Top dogs Novak Djokovic and Roger Federer continue to thrill Shanghai

Novak Djokovic and Roger Federer are both making progress at the Shanghai Masters

Novak Djokovic and Roger Federer began their Shanghai campaigns as the top two men in the race to the ATP World Tour Finals.

By the time they bid to reach the quarter-finals, they were also the top two men in the overall rankings.

Both also boasted great seasons to back up those rankings.

Federer, in his first tournament since helping Switzerland to the Davis Cup final, arrived as the tour leader in match-wins, 57, in hard-court wins 41, in top-10 wins, 12, and in finals, eight, this season. He won titles in Dubai, Halle and Cincinnati, and lost to the man ahead of him in the rankings in the Wimbledon and Indian Wells finals.

Djokovic was on a 26-match unbroken streak in China, two-time defending champion in Shanghai, and after his fifth title in Beijing, was looking to emulate the glorious undefeated run he made from Asia through to the World Tour Finals last year. And he already led the race by 1,630 points—an almost impregnable margin as he targeted another end-of year No1 trophy.

As it happens, though, Federer was only back on Shanghai’s centre court for the second consecutive night by the skin of his teeth.

His great escape against an on-fire Leonardo Mayer drew more hand-on-hip poses from the Swiss than in all those 57 match-wins combined, and with good reason.

He faced down five match points, more than in any match in over 11 years, and he could not help but smile about it afterwards: “I was trying to go for an all-time record of missed volleys tonight! Could be my greatest escape thus far. I’ve had some good ones over the years, but this one might just top it all because I was literally out of the point at one stage.

“I had to come up with some shots that were hard to do anyways. But on match point even more so. So I feel a bit sorry for Leonardo, I must say. I think I got unbelievably lucky today. Let’s be quite honest, I think he deserved it.”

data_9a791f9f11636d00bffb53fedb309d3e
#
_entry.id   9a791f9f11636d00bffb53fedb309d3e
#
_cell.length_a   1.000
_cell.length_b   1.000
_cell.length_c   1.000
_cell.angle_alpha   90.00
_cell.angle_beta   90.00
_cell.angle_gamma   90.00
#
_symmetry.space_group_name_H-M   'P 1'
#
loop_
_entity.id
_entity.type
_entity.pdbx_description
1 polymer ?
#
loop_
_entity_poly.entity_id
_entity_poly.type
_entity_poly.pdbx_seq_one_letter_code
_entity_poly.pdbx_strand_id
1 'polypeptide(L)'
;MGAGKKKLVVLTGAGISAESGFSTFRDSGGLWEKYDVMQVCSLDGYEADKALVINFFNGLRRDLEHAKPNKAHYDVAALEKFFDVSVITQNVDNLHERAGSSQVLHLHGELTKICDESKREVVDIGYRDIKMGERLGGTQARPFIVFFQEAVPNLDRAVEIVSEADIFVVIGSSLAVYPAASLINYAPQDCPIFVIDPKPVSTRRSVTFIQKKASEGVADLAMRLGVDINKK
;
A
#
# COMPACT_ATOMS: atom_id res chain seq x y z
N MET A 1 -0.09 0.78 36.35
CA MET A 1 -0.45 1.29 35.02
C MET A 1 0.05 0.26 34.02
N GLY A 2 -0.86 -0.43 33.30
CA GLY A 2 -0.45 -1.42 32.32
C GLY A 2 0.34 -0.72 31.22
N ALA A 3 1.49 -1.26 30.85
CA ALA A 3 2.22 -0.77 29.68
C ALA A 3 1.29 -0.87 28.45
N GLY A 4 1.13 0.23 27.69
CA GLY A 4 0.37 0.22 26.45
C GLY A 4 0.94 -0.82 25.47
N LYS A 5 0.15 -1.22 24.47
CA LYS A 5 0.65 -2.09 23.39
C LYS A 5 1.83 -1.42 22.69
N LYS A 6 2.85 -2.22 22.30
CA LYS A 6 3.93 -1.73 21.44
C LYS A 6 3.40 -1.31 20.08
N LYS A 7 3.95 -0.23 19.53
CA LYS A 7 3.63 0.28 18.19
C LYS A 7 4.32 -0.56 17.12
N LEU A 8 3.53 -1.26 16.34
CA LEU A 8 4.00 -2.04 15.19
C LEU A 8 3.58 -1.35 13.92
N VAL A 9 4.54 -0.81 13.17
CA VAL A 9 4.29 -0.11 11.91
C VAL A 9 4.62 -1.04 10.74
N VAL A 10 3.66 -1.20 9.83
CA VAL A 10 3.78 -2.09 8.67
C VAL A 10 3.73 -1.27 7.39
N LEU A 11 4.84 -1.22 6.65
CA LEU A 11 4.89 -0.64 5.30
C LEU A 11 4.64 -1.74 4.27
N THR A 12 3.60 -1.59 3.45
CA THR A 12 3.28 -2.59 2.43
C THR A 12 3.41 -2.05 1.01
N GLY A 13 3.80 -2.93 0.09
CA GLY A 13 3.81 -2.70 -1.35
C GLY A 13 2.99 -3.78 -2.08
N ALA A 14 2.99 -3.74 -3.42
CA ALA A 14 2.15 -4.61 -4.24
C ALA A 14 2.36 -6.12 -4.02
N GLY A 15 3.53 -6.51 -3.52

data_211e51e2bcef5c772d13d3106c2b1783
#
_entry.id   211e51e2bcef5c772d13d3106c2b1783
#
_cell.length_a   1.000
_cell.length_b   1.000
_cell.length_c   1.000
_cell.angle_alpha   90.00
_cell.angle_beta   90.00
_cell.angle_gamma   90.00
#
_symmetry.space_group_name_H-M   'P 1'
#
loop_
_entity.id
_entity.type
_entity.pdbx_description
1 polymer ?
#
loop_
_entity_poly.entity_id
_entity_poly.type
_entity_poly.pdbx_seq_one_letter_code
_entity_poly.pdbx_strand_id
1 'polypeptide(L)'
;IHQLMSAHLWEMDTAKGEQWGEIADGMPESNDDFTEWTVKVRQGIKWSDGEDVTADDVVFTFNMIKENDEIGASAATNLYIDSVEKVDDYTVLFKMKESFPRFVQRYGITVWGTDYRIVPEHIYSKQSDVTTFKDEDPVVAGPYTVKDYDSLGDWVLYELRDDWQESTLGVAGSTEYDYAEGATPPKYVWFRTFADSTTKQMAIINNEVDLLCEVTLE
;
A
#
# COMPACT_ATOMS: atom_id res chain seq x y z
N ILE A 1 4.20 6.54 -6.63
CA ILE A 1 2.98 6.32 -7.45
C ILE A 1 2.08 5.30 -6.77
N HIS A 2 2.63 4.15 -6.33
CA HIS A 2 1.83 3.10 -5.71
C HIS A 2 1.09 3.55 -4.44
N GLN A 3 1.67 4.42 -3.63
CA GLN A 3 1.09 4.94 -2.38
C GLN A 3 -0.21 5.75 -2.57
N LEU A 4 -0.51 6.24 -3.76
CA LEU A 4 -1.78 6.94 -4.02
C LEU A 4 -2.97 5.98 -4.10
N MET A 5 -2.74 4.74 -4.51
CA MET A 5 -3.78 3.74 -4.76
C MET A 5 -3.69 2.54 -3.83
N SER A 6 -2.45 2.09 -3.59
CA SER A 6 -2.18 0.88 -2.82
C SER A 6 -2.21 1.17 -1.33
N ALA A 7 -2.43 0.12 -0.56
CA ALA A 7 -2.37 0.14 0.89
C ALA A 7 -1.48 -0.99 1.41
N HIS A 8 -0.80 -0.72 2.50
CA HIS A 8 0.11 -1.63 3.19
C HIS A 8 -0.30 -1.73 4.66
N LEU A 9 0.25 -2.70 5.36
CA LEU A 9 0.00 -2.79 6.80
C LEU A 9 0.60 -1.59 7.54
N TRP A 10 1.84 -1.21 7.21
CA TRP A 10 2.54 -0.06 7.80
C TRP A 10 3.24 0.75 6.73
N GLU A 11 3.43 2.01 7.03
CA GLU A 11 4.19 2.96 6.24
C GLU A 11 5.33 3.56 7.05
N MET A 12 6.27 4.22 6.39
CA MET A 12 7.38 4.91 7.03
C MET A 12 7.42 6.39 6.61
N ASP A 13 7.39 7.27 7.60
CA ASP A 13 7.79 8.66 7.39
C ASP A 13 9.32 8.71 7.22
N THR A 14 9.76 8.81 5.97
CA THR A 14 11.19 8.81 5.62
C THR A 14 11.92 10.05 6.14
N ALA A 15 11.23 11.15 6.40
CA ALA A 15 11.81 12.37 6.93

Federer’s extraordinary late-night escape—and he tweeted incoherently at 4.28am—was in stark contrast to first match Djokovic’s. The defending champion had sailed into the third round half a day earlier against Dominic Thiem—but he would not be exempt from the thrills and spills that Shanghai has delivered this week.

And many had not made it this far—No2 seed Rafael Nadal, No4 seed Stan Wawrinka, No7 seed Kei Nishikori, and Nos 9 to 12 had all fallen—and Djokovic had to dig to his deepest to avoid joining his colleagues on the flight back to Europe.

He faced the No85 ranked Mikhail Kukushkin who, before this week, had scored back-to-back match-wins only twice this year. It was hard to believe from the attacking tennis he produced against Djokovic.

The Serb kept the fire-power of Kukushkin under control in the first set, breaking to lead 5-3 and serving out the set, 6-3, in just half an hour. But that was far from the end of the story.

Kukushkin broke in the second game and held to take a 3-0 lead as his flat, fast serve and ground-strokes continued to fire through the court. Djokovic held off set point at 2-5 and then broke back, but even that did not stop the Kukushkin attack. He broke to take the set, 6-4.

Djokovic, though, was relentless, as only he can be from the back of a court. From both wings to both wings, he pushed and pulled the Kazakhstan man, whose legs were striped with supporting tape. Kukushkin did not flag, but nor could he stave off Djokovic, who broke in the fifth game, and held onto his slight advantage to take the win, 6-4, in just over two hours.

Federer then played his part in these mirrored days. Where Djokovic had sailed through his first, and then had to resist an onslaught, so the Swiss man’s tennis in his second match was the antithesis of that played almost 24 hours before.

Against Mayer, Federer made just 25 points from 47 at the net and a staggering 57 unforced errors. Against the No14 seed Roberto Bautista Agut, one of the most improved players this year, he won 22 out of 24 at the net, throwing some spectacular backhand smashes into the mix, serving strongly enough to produce eight aces, and dropping only five points on his first serve.

They stayed on serve through the first set, both playing some thrilling, high-pace rallies, but come crunch time, Federer broke to take the first set 6-4. He had notched up 19 winners to nine errors—and it got still better. Bautista Agut was broken twice, in his first service game and his last, to concede the match, 6-2, in 73 minutes.

The top two players in the world are, as luck would now have things, drawn to face one another in the semis—and Shanghai must hope that both bring their A games rather than their ‘almost lost’ games, because the tennis between these two can be the most charismatic on the tour.

Before that, however, Djokovic must deal with David Ferrer—though he has beaten the Spaniard in their last six matches dating back almost three years.

Federer has the more intriguing match-up against a man who has given him problems before. Julien Benneteau has beaten Federer in two of their three hard-court meetings, most recently in Rotterdam last year—and the Frenchman, most memorably, had Federer at two sets down in Wimbledon in 2012.

It will, again, be the last match of the day: It may, again, become a thriller.

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